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Two Sundays before Christmas. Food in the hedgerows is in short supply. I hear news that a hungry fox has cleared out a hen house at Spratt’s Green. It is certainly at this point in time that the thrushes turn to the Hawthorn berries. Until now they have studiously avoided the bitter red pippy berry, but as we walk along the railway line we follow a cloud of Fieldfares and other thrushes as they work the hedge. They chatter and chortle as we arrive. Then move away as a flock, circle in our wake and settle to their task. Goldfinches and Linnets concentrate upon whatever they can glean along the margins.   Survival has become the key as the period of plenty has ended.

Waiting for change

February 6, 2011

Strong warm westerly winds bring about changes. Although a few stragglers may remain, it seems that the majority of the winter thrushes (Redwings and Fieldfares) have move back towards their summer quarters. I assume that they are in transit to Scandinavia assisted by a strong tail wind.

The resident thrushes which remain have yet to settle into their breeding territories.  I listen out for the first sign – usually a Mistle Thrush adopts the height of dead Elm near Street Farm as the venue for the early spring song. So far it has not arrived, but it cannot be long. The Mistle Thrush has a strong fluting song for which seems to select the windiest days – perhaps is a week or twos time.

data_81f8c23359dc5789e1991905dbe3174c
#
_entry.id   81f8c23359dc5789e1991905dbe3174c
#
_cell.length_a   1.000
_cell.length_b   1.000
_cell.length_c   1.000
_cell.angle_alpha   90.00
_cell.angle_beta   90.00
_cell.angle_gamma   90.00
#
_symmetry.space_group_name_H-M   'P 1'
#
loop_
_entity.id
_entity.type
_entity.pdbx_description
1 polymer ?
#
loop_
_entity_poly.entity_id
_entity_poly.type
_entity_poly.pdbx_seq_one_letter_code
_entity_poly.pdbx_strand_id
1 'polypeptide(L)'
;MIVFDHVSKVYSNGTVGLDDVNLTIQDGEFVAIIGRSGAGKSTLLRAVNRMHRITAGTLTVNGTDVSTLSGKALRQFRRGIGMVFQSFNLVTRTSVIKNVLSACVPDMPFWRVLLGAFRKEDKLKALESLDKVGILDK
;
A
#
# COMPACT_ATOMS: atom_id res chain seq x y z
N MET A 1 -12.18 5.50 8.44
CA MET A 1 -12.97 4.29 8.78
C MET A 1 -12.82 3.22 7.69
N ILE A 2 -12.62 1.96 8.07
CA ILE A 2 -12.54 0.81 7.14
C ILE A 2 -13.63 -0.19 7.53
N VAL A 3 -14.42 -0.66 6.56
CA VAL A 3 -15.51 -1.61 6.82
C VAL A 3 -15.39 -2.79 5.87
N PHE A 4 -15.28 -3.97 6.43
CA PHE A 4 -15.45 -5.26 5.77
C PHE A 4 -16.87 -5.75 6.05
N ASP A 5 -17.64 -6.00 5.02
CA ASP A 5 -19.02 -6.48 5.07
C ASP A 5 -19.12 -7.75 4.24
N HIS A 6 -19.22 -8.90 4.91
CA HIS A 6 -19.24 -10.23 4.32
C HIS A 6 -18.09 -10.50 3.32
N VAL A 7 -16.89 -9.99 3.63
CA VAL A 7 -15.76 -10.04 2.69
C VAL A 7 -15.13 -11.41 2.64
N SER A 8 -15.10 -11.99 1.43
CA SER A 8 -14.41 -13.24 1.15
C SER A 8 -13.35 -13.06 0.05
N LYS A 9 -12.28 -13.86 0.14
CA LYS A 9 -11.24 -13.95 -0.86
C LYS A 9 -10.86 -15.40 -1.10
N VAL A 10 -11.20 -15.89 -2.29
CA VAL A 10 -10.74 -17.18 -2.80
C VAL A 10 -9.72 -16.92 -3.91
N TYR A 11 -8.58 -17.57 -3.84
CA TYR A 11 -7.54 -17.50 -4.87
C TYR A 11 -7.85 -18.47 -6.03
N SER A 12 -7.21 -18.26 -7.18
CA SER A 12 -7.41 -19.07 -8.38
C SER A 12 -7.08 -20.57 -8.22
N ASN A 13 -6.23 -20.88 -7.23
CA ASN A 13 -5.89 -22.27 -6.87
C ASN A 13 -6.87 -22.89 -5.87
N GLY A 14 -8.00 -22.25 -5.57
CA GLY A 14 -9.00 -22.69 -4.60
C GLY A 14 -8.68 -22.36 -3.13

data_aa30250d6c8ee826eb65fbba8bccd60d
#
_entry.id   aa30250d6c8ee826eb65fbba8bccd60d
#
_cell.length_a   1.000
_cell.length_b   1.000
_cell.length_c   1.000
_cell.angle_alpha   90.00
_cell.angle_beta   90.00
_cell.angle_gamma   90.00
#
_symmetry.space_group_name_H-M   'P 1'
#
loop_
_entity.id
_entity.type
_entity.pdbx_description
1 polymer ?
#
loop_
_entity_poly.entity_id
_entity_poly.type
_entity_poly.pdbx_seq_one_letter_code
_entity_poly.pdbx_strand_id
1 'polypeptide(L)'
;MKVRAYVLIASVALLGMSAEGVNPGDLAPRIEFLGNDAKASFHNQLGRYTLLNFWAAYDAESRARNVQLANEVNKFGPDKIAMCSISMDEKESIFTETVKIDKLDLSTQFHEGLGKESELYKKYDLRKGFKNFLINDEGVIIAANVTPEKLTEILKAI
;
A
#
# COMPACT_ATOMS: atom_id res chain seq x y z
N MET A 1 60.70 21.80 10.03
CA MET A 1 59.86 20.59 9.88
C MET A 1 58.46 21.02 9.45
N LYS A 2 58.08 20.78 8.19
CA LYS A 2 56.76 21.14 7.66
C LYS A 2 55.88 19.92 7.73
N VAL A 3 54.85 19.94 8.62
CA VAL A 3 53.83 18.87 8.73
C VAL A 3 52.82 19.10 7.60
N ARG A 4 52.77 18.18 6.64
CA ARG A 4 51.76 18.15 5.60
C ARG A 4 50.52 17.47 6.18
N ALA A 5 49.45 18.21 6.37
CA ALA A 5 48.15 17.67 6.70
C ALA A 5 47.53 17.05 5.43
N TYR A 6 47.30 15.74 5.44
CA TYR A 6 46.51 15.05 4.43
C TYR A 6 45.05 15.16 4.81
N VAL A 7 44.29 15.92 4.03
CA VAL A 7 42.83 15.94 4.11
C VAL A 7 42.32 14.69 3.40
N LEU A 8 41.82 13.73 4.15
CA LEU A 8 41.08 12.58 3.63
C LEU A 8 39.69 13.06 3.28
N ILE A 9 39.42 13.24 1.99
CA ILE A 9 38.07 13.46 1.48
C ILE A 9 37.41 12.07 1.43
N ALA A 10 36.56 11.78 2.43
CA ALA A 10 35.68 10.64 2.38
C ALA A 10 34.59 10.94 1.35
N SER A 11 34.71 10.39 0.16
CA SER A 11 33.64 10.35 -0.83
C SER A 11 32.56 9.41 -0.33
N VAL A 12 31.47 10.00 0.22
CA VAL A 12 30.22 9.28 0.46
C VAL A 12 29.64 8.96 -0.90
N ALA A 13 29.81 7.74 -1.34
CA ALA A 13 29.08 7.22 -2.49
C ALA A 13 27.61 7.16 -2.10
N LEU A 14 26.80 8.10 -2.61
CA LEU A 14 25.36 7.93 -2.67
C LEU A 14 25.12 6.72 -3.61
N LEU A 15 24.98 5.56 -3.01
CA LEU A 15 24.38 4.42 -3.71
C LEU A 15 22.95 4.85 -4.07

The large flocks of finches appear to have broken up. So much of the anticipation of Spring is derived from what is no longer happening. As I always remember, at migration time it is much easier to spot the first arrival than it is to record the last time you saw one.

Late November

November 25, 2010

Winter appears to be getting a grip in late November.  Long periods of rain have pressed the fallen leaves to a pulp. Some trees are valiantly holding on to their foliage, as ever the oaks seem to be the most resilient, but a sharp frost on the night of 16th November trimmed away the final leaves of the vast majority of the other species.

The Roe deer have retired from grazing the fallow grasses. I assume that they have moved deeper into the woods, but I have had no sight of them for some time. The short days mean that they can probably glean what feed they require under the cover of darkness.

Redwings and Fieldfares are active in large flocks along the railway line. Their distinctive calls providing a percussive backdrop to a morning walk.